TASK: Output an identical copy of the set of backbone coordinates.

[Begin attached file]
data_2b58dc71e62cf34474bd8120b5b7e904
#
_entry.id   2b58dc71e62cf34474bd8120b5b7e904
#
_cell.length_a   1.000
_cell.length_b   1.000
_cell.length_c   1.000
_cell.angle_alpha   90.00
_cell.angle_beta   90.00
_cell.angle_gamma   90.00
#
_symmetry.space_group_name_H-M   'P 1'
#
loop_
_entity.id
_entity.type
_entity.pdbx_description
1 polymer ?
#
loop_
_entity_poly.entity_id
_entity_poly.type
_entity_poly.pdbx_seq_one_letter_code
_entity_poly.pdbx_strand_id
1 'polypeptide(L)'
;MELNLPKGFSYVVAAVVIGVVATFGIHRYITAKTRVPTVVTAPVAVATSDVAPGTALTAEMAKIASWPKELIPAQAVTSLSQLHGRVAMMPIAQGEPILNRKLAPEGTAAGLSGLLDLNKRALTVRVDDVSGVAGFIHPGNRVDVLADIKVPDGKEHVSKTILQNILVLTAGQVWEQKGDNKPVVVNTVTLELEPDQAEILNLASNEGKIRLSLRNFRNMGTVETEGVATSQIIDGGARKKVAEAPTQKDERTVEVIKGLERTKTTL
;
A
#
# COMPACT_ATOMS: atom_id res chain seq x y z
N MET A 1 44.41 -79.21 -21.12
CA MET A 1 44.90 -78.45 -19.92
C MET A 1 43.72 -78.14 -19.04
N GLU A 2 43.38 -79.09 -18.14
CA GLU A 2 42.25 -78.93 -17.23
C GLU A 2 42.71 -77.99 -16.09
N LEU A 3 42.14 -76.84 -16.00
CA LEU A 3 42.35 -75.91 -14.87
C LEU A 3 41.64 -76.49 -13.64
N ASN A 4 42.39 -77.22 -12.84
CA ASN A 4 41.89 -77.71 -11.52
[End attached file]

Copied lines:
data_2b58dc71e62cf34474bd8120b5b7e904
#
_entry.id   2b58dc71e62cf34474bd8120b5b7e904
#
_cell.length_a   1.000
_cell.length_b   1.000
_cell.length_c   1.000
_cell.angle_alpha   90.00
_cell.angle_beta   90.00
_cell.angle_gamma   90.00
#
_symmetry.space_group_name_H-M   'P 1'
#
loop_
_entity.id
_entity.type
_entity.pdbx_description
1 polymer ?
#
loop_
_entity_poly.entity_id
_entity_poly.type
_entity_poly.pdbx_seq_one_letter_code
_entity_poly.pdbx_strand_id
1 'polypeptide(L)'
;MELNLPKGFSYVVAAVVIGVVATFGIHRYITAKTRVPTVVTAPVAVATSDVAPGTALTAEMAKIASWPKELIPAQAVTSLSQLHGRVAMMPIAQGEPILNRKLAPEGTAAGLSGLLDLNKRALTVRVDDVSGVAGFIHPGNRVDVLADIKVPDGKEHVSKTILQNILVLTAGQVWEQKGDNKPVVVNTVTLELEPDQAEILNLASNEGKIRLSLRNFRNMGTVETEGVATSQIIDGGARKKVAEAPTQKDERTVEVIKGLERTKTTL
;
A
#
# COMPACT_ATOMS: atom_id res chain seq x y z
N MET A 1 44.41 -79.21 -21.12
CA MET A 1 44.90 -78.45 -19.92
C MET A 1 43.72 -78.14 -19.04
N GLU A 2 43.38 -79.09 -18.14
CA GLU A 2 42.25 -78.93 -17.23
C GLU A 2 42.71 -77.99 -16.09
N LEU A 3 42.14 -76.84 -16.00
CA LEU A 3 42.35 -75.91 -14.87
C LEU A 3 41.64 -76.49 -13.64
N ASN A 4 42.39 -77.22 -12.84
CA ASN A 4 41.89 -77.71 -11.52